The hours – well, days – passed swiftly thanks to Swamiji and my other companions’ ideal attitudes. I got sick, a sickness in the bowel which has only just passed, but I didn’t care – I was experiencing India as I’d hoped I would, and that came as such a relief after that brief episode in Delhi. To Bangalore, then, and even more positive experiences to be detailed soon…
I got on that plane, still buzzing from all that had just happened, and the first leg of my journey to India began. To Beijing first, sitting next to a Japanese guy who studies there and was reasonably tolerant of my show-and-tell. Man, I showed those letters and photos to anyone fool enough to stop for a second, but I’ll shut up about that now.
Beijing had a new terminal built for the Olympics, terminal 3. It is quite ludicrously cavernous, like some evil dragon mastermind’s lair for plotting world domination OH WAIT… lucky I didn’t try and post that using the government’s free wireless in the terminal. Actually, Blogger is usually blocked in China, but for the duration of the Olympics they let the guard down to avoid awkward situations. But I digress.
From Beijing I continued on Air China to Delhi, sitting next to another Japanese guy, this time with a thirst for travelling. We talked a fair bit about the places we’ve been to (many for him, very few for me) and he gave me his card and said I should email him in case there’s a chance of us meeting up again in India or somewhere further down the line. It’s nice to meet such people on one’s travels.
Indira Gandhi Airport at Delhi is a little dustier than Beijing, Narita or Auckland, but all my luggage arrived so I didn’t care. That was kind of what I wanted, leaving those obsessively clean and mechanical aspects of Japan behind. Hilariously, I didn’t go through any customs of any kind; the channels were there, and they were staffed, but they were so bored and disinterested that you could probably get through pushing a hive of bees. I did have to change money, though, fighting off those attempting to push in ahead of me in the melee that is a queue in India. That’s one thing the British left alone.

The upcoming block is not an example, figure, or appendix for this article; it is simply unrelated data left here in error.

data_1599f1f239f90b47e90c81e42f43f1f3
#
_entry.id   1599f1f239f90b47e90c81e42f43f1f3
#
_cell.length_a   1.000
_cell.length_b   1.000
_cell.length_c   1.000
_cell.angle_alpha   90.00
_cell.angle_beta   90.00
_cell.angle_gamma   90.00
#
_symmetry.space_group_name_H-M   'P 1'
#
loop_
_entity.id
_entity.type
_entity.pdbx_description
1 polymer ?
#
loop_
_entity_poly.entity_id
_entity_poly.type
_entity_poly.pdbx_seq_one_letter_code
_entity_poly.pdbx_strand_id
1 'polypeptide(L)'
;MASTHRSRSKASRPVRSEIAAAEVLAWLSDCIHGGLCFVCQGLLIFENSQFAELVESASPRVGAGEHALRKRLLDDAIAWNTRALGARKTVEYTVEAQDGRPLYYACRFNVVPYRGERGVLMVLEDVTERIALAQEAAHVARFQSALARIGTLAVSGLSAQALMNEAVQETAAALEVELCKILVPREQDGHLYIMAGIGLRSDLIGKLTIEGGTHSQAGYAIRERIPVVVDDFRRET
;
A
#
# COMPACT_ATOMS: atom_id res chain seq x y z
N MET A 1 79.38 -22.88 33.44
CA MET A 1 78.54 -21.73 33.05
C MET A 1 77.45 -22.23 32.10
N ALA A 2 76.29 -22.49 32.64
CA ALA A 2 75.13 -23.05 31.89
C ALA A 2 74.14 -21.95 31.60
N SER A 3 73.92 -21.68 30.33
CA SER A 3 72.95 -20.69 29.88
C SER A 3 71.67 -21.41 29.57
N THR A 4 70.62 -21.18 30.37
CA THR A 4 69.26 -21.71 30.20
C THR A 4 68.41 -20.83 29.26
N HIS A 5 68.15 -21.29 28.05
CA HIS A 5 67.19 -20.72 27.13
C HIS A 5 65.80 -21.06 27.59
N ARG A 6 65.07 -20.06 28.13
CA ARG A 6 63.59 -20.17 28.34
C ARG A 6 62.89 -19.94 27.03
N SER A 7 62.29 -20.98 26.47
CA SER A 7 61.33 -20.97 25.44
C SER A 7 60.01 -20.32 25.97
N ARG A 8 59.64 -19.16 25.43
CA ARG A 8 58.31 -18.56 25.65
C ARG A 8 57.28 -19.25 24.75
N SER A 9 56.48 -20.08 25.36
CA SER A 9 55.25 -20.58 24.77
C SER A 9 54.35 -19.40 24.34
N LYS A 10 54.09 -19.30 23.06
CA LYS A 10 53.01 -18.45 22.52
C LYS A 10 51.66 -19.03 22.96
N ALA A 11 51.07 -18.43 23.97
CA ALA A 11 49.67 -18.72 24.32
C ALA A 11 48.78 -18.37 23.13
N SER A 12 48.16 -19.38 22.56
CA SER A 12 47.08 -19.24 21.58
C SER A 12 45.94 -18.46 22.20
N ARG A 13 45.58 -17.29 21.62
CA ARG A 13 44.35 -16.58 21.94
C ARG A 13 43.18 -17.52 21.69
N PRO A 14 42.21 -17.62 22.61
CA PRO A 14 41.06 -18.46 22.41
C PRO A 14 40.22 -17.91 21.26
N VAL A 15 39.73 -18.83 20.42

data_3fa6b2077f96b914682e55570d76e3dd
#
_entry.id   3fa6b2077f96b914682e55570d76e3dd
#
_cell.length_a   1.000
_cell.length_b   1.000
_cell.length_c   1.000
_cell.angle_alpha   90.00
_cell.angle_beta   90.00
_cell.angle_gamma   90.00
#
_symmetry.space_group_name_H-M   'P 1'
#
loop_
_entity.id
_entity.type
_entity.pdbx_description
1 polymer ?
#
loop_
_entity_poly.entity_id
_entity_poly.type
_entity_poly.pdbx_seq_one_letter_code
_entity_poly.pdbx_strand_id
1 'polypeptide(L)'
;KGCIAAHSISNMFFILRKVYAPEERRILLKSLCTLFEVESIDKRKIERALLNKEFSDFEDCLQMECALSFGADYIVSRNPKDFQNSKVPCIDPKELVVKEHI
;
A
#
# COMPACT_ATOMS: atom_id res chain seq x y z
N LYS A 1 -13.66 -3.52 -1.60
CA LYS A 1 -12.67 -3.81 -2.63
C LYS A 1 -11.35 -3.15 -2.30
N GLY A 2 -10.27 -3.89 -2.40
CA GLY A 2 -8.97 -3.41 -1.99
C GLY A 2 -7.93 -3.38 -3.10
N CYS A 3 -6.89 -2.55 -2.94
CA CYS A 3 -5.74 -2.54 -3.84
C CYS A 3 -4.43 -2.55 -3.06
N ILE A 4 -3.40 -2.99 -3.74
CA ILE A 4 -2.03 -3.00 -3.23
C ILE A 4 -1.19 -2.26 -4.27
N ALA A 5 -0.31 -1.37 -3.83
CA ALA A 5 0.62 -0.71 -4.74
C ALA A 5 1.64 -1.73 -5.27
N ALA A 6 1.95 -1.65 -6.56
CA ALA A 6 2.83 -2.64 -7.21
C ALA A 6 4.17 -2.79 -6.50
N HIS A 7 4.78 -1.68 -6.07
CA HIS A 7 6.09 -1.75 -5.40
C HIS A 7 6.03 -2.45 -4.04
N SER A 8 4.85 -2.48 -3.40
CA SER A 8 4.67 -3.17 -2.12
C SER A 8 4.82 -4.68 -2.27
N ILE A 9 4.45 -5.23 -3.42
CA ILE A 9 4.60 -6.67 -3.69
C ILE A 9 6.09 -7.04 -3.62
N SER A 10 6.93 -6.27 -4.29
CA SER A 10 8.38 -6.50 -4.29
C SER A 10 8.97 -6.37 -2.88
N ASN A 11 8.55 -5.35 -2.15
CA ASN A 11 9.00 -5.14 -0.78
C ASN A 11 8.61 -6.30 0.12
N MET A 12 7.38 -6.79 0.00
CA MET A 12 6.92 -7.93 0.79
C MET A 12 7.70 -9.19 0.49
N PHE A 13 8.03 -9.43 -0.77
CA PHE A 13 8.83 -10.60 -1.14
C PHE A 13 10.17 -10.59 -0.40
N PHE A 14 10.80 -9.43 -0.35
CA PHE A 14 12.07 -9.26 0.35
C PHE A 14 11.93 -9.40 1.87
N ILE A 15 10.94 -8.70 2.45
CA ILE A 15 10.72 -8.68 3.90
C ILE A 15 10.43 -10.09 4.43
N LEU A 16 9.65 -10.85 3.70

I’d booked my hotel in advance and arranged for them to pick me up at the airport, and sure enough, there was a young guy waiting with an A4 printout saying my name. I went up to him and, without a word, he started walking and beckoned me to follow, barking instructions to someone on a cellphone. We got outside, where the sounds and particularly the smell of the city were quite different from anywhere I’ve been before – funny how those are the senses I link most to my memories of arriving – and made our way to a beaten-up blue van with a glow-in-the-dark display of the Hindu Holy Trinity illuminating the dashboard.
We weaved our way across city roads which were largely deserted but still required the driver to sit on the horn for much of the time. I’ve only this week understood that here, the horn is not reserved for emergencies or frustration; here, it’s as vital a road tool as indicator lights or clearly defined road markings are back home. You blast the horn to notify of your presence. If you don’t, you won’t be seen and are likely to cause an accident. It makes sense in the absence of those things I just mentioned, and now it’s as much a part of the aural wallpaper as the cicadas were in Kamakura.
Eventually we made it to Hotel Vivek, my home for this night and the next. I didn’t realize it was going to be in basically the roughest part of Delhi (and possibly all India), with shopkeepers hurling insults at me as I ignored their invitations for a cup of tea or a light meal at 2 in the morning. I also didn’t expect to see an albino lizard scurrying across the wall behind reception, a reception staffed by three men who seemed quite put out by the fact that I wanted to stay in their hotel. (I saw the lizard again the next day, so I’m guessing it’s like most hotels have a cat, just this one has an albino lizard.)
At such an early hour and after a day’s worth of travel, I was a little overwhelmed by dealing with a place so different from anywhere I’d been before. Still, I breathed a sigh of relief that I’d made it with no hint of difficulty, and appreciated the fact that this kind of cultural atmosphere was going to help me grow in so many ways. To my non-descript, dusty room, and to sleep… much more to come.